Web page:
This Moment

Close your eyes. Stop and think. What are you thinking about right now?

When I do this exercise, I nearly always find myself considering something that’s yet to occur, or reviewing things that have happend in the last 24 hours.

Problem is, I can’t do anything with my past or my future. Both are out of my control. The only part of my life I can do anything about is my present — right now.

I can choose what I think about, what I do, how I act, how I respond, where I go, and who I talk to. Those choices are always within my control, so long as I’m grounded in the present moment.

The only time I lose control of those things is when I start living in the future or the past, and allow future-thinking and past-thinking to dictate my choices and direction and life.

Your brain hates the present moment. It’s default is to take you into the future, or remind you of the past. Your job is to train your brain to stay with the moment. To deny it the gratification of regret for the past, or worry for the future. The more your brain stays here, in this moment, right now, the less capacity it has to torture you with regret or worry. But you’ve got to train it. Left to its own devices, it will always run backward into the unchangeable past, or forward into the unknowable future.

Put a leash on your brain. Connect it to “now.” Enjoy freedom from running or chasing. Embrace the present moment and the infinite possibilities it contains.

4 Reasons Pretending can be Easier than Authenticity

Closing the Gap Between the True Self and the Public Self

Many issues that trouble us most, whether individually or relationally, stem from a discrepancy between our internal emotional experience and our external expression of that experience. And this can lead to a lack of authenticity in the way we engage with others. We begin to feel like pretenders. The resulting double-life feeling becomes intolerable once the gap between the internal and external expression widens sufficiently.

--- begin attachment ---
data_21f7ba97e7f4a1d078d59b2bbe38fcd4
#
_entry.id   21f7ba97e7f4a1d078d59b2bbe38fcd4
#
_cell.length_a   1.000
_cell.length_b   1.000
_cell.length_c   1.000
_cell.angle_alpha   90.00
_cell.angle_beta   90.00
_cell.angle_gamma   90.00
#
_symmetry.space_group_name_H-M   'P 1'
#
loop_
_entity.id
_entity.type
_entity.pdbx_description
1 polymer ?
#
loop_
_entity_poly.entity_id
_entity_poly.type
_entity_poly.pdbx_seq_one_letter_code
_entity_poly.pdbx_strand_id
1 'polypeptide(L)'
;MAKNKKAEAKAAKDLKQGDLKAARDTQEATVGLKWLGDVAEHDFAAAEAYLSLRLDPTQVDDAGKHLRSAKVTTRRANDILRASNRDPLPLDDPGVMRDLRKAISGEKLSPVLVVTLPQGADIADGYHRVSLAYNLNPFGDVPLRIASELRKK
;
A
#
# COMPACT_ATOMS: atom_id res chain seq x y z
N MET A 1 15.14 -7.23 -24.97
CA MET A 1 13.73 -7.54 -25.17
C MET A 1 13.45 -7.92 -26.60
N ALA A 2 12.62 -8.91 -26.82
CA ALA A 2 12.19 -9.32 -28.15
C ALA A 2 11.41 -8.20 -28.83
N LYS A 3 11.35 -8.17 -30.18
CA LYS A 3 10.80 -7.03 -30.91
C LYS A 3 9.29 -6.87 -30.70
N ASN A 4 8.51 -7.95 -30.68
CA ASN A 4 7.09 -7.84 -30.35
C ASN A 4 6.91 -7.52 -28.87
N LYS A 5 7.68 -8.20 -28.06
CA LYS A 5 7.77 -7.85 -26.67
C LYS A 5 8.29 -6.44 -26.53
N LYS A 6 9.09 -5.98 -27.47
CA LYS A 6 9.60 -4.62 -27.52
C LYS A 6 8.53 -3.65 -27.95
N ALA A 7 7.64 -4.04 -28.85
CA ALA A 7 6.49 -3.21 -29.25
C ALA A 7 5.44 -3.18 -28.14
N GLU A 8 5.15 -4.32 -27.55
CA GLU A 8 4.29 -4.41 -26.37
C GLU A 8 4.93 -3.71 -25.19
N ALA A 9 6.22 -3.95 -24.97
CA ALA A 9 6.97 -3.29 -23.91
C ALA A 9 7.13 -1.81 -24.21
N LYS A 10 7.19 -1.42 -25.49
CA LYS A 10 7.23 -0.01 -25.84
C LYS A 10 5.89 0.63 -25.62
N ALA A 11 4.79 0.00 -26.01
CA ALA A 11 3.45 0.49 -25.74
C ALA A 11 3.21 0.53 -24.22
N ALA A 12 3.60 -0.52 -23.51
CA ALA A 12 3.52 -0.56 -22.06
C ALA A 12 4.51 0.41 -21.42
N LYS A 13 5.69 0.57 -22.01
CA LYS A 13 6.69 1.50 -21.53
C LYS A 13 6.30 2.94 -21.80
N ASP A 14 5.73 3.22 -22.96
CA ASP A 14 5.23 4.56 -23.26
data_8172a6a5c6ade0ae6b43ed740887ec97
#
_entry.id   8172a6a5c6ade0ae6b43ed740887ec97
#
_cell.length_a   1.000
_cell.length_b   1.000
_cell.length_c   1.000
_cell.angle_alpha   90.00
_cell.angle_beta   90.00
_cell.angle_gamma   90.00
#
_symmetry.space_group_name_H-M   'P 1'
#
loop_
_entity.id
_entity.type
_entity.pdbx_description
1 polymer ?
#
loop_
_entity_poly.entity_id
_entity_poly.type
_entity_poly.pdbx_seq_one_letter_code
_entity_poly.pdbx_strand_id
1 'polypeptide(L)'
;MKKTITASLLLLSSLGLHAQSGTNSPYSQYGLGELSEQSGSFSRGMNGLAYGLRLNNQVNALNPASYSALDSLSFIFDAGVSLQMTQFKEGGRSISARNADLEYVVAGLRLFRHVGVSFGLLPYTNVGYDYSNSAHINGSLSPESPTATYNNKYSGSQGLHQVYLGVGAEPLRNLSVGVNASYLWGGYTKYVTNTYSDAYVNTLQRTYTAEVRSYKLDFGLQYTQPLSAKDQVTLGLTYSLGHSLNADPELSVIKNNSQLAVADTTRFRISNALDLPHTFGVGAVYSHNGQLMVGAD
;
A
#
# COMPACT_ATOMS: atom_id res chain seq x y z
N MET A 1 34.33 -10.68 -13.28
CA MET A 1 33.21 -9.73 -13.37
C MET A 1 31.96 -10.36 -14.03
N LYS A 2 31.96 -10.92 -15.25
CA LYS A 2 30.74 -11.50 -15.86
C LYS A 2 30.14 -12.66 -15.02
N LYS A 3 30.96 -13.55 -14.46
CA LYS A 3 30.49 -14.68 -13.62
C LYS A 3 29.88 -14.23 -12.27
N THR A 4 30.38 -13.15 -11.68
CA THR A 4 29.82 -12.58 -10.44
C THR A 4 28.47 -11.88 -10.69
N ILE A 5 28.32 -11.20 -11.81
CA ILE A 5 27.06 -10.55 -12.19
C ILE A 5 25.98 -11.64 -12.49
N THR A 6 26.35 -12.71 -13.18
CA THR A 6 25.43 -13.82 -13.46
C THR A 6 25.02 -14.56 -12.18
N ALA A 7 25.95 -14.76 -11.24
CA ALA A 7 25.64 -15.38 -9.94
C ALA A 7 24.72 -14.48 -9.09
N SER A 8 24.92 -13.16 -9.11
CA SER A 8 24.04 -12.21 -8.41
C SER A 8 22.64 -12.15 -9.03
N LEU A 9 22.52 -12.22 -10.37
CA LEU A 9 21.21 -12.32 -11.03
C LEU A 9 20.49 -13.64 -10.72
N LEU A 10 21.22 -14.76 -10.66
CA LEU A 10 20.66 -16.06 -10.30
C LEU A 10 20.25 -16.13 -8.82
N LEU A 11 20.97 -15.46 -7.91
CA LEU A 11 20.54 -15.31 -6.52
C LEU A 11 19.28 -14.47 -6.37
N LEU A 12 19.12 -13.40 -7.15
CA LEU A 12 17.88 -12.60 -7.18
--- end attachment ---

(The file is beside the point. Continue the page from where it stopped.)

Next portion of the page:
Mindful Awareness and the Thinking Mind

There’s a popular idea in the mindfulness traditions that says, “You can only take care of the future by taking care of the present.” It’s a clever turn of phrase designed to remind us that our future is made up of what we do with the series of present moments leading to that future. If we aren’t taking care of this moment right now, then we certainly aren’t in a position to take care of the future either. Conversely, if we are taking care of the present moment, then by default we are also taking care of the parts of our future we can control. (more…)

Ripple on Water

Shame Sucks

Many people who first come in for therapy are either a) deep into shame territory, or b) deep into denial about being ashamed. I know this because I have been in both of those states at one time or another in my life. And here’s the thing about shame: it feeds on secrecy and isolation, which, incidentally, is another element of what most people are dealing with when they come in for therapy. (more…)


How do I get my husband or wife to fall in love with me again?

It’s a common problem: you’re having serious marital problems – usually problems that have been going on for a long time. You’ve got a painful history of fights, broken promises, mistrust, and anger. And now, your partner wants out. They’re done. You want to save the relationship, and you’re looking for an answer to the question: “How do I get my spouse to fall in love again?” Of course, the real question you’re asking is: “How do I get my spouse to stay here long enough for us to fall in love again?” After all, if they don’t stick around, falling back in love isn’t a likely outcome. (more…)


You Can Only Go Forward

A lot of clients wish they had a “do over.” They want to be able to go back in time, change something, make a different choice, go down a different road. But I happen to believe that where you are right now is exactly where you’re supposed to be – whether you like it or not. And I’m not talking about destiny or predetermined reality. I’m talking about the fact that every single incident in your life, every choice, every action, everything you’ve done or has been done to you leads to this moment, right now, where you are. That doesn’t mean that you have to like where you are now. It doesn’t mean you can’t be angry about the bad stuff that’s happened to you. It just means that whatever happened, however you got to this place, here you are. Now what will you do? (more…)

go forward

2 Things Every Couple Wants in a Relationship

In the first few sessions of couples therapy, a lot of the discussion is caught up in who said or did what, and there can be a lot of blaming and pointing fingers – especially with high-conflict couples. Both partners usually have a laundry list of complaints and hurts, and invariably they each want to ask, “Why did you do those things?”

2 things couples want